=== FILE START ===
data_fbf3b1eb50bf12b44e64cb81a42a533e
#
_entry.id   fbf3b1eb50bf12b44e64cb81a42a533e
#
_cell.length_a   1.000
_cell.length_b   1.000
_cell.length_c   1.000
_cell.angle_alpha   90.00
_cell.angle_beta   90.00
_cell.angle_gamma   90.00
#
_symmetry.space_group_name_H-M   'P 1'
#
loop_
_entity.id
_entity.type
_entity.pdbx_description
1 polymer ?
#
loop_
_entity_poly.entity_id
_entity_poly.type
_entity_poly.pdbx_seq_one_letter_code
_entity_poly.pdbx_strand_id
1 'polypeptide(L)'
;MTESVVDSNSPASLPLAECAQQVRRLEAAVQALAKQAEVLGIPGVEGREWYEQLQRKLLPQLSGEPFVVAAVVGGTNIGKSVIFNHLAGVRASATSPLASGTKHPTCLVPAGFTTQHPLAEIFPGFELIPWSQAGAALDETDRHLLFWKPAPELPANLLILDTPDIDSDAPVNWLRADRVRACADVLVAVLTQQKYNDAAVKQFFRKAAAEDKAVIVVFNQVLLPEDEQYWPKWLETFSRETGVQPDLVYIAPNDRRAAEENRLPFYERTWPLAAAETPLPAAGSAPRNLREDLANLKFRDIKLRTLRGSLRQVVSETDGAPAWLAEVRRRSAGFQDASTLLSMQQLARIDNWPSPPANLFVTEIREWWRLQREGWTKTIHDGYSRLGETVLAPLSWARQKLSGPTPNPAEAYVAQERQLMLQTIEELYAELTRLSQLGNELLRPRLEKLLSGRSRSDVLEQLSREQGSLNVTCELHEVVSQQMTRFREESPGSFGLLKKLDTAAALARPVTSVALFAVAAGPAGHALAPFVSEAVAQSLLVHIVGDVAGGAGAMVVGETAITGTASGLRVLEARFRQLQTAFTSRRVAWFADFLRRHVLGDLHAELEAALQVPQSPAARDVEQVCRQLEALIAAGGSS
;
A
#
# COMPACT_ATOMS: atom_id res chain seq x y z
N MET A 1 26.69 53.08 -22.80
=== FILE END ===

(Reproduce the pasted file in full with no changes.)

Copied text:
data_fbf3b1eb50bf12b44e64cb81a42a533e
#
_entry.id   fbf3b1eb50bf12b44e64cb81a42a533e
#
_cell.length_a   1.000
_cell.length_b   1.000
_cell.length_c   1.000
_cell.angle_alpha   90.00
_cell.angle_beta   90.00
_cell.angle_gamma   90.00
#
_symmetry.space_group_name_H-M   'P 1'
#
loop_
_entity.id
_entity.type
_entity.pdbx_description
1 polymer ?
#
loop_
_entity_poly.entity_id
_entity_poly.type
_entity_poly.pdbx_seq_one_letter_code
_entity_poly.pdbx_strand_id
1 'polypeptide(L)'
;MTESVVDSNSPASLPLAECAQQVRRLEAAVQALAKQAEVLGIPGVEGREWYEQLQRKLLPQLSGEPFVVAAVVGGTNIGKSVIFNHLAGVRASATSPLASGTKHPTCLVPAGFTTQHPLAEIFPGFELIPWSQAGAALDETDRHLLFWKPAPELPANLLILDTPDIDSDAPVNWLRADRVRACADVLVAVLTQQKYNDAAVKQFFRKAAAEDKAVIVVFNQVLLPEDEQYWPKWLETFSRETGVQPDLVYIAPNDRRAAEENRLPFYERTWPLAAAETPLPAAGSAPRNLREDLANLKFRDIKLRTLRGSLRQVVSETDGAPAWLAEVRRRSAGFQDASTLLSMQQLARIDNWPSPPANLFVTEIREWWRLQREGWTKTIHDGYSRLGETVLAPLSWARQKLSGPTPNPAEAYVAQERQLMLQTIEELYAELTRLSQLGNELLRPRLEKLLSGRSRSDVLEQLSREQGSLNVTCELHEVVSQQMTRFREESPGSFGLLKKLDTAAALARPVTSVALFAVAAGPAGHALAPFVSEAVAQSLLVHIVGDVAGGAGAMVVGETAITGTASGLRVLEARFRQLQTAFTSRRVAWFADFLRRHVLGDLHAELEAALQVPQSPAARDVEQVCRQLEALIAAGGSS
;
A
#
# COMPACT_ATOMS: atom_id res chain seq x y z
N MET A 1 26.69 53.08 -22.80